THE PTA Bank has this year advanced more than $200 million in trade and project finance, pushing the financial institution’s funding to Zimbabwe to $500 million cumulatively. The bank, which celebrates its 30-year anniversary this year, recently extended a $75 million syndicated finance facility to PPC to construct a cement making factory in Sunway City, Harare.
PTA hopes to bring on board other regional and international financiers into the project.
“The $500 million loan book represents 20 percent of the total loans approved by the bank across member countries,” Finance and Economic Development Minister Patrick Chinamasa said.
Minister Chinamasa was speaking at the inauguration of the PTA Harare Regional Office on Wednesday.
“I also observe that the bank’s intervention in Zimbabwe cuts across all sectors of the economy, agribusiness, manufacturing, health, education, mining, ICT, financial services and hospitality,” said Minister Chinamasa.
He pleaded with the bank to release more funding towards infrastructure development which is lagging behind.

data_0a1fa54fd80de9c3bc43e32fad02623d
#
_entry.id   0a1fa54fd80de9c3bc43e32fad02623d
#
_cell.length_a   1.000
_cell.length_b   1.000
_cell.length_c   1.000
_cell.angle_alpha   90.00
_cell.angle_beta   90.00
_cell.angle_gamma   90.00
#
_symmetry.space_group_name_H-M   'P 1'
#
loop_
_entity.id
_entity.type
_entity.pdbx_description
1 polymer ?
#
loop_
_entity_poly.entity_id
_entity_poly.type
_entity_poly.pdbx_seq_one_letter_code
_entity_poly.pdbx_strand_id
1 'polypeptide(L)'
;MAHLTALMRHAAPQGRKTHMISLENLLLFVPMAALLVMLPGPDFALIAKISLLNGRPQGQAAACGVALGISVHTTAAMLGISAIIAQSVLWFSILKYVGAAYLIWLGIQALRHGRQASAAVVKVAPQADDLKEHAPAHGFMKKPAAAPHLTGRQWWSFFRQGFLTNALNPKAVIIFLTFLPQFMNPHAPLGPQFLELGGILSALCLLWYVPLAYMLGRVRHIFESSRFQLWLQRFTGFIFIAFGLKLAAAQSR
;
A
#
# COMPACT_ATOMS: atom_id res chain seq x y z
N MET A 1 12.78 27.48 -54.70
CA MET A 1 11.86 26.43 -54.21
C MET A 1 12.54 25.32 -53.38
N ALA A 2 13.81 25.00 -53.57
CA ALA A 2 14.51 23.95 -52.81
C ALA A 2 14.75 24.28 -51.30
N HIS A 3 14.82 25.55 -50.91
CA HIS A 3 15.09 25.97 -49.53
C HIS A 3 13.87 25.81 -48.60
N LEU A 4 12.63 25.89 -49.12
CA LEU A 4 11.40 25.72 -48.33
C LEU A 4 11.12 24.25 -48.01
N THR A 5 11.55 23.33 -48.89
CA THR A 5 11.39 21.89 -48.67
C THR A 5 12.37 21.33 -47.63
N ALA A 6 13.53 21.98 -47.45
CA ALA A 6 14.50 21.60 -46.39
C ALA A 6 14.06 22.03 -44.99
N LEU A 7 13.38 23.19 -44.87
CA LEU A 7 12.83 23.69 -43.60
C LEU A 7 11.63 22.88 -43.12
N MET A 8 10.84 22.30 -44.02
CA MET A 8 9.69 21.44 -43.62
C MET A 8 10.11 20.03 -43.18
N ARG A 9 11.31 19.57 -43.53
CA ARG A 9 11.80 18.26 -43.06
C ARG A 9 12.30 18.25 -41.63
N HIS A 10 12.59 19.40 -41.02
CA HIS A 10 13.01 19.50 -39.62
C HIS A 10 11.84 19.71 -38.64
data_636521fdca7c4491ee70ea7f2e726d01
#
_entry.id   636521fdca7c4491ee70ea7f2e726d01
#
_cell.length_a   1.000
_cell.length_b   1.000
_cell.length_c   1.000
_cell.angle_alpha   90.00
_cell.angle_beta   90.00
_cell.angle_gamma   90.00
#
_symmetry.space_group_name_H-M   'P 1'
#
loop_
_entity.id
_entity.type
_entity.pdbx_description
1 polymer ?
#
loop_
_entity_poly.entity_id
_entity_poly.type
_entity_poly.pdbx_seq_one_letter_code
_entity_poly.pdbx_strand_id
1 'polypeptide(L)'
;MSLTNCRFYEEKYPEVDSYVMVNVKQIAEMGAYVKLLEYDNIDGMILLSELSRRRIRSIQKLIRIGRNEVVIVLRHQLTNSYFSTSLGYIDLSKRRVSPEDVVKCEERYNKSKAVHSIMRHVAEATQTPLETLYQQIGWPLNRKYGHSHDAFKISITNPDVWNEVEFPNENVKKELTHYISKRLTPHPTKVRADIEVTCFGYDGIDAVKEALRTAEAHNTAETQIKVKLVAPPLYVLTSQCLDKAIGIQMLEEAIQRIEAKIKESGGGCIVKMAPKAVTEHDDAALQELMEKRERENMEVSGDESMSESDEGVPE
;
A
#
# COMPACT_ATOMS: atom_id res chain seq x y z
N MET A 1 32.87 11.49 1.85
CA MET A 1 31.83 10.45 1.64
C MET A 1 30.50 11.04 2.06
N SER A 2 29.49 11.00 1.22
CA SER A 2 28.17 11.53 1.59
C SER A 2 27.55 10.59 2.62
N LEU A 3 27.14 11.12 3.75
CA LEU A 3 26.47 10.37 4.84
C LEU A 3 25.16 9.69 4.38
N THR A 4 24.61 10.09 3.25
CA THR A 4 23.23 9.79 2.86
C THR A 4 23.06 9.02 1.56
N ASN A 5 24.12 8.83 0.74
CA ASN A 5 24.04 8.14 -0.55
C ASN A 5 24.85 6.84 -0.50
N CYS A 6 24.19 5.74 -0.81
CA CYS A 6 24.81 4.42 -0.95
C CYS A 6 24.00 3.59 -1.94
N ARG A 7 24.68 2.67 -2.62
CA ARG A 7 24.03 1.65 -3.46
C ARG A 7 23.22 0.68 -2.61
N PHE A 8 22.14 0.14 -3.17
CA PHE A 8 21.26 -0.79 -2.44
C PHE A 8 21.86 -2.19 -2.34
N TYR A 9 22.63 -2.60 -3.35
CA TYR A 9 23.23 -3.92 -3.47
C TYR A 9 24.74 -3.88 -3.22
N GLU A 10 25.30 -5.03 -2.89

“My challenge is to address the infrastructural gaps that exist in our infrastructural framework, which include power deficit, water reticulation challenges, railways, roads and ICT. You were telling me about the $10 million fibre optic that you put in Burundi. I would love to have that kind of support,” said Minister Chinamasa.
“My biggest headache at the moment is that I do not have credit lines, access to credit for the productive sectors, agriculture, mining, tourism and manufacturing. I would welcome more lines of credit to the productive sectors at affordable interest rates,” he said.
Minister Chinamasa said the prevailing interest rates of between 12 percent and 25 percent are not viable for business.
PTA Bank president and chief executive officer Admassu Tadesse said that there is need to bring down the costs of capital to make Zimbabwean businesses competitive.
The PTA Bank is close to concluding discussions with other regional countries to join the institution which the bank said would help the development of infrastructure projects across the region.
“We are also getting new shareholders, not just member states but also institutional investors. About a year-and-half ago we created Class B shares which allow us to raise funds from pension funds, from sovereign wealth funds and insurance funds in those countries that have all the surplus capital,” said Tadesse.
“I’m very pleased to say that last year we had a first pension fund acquire our new Class B shares and that’s now being followed by at least two other pension funds that have expressed commitment to invest in us this year” said Tadesse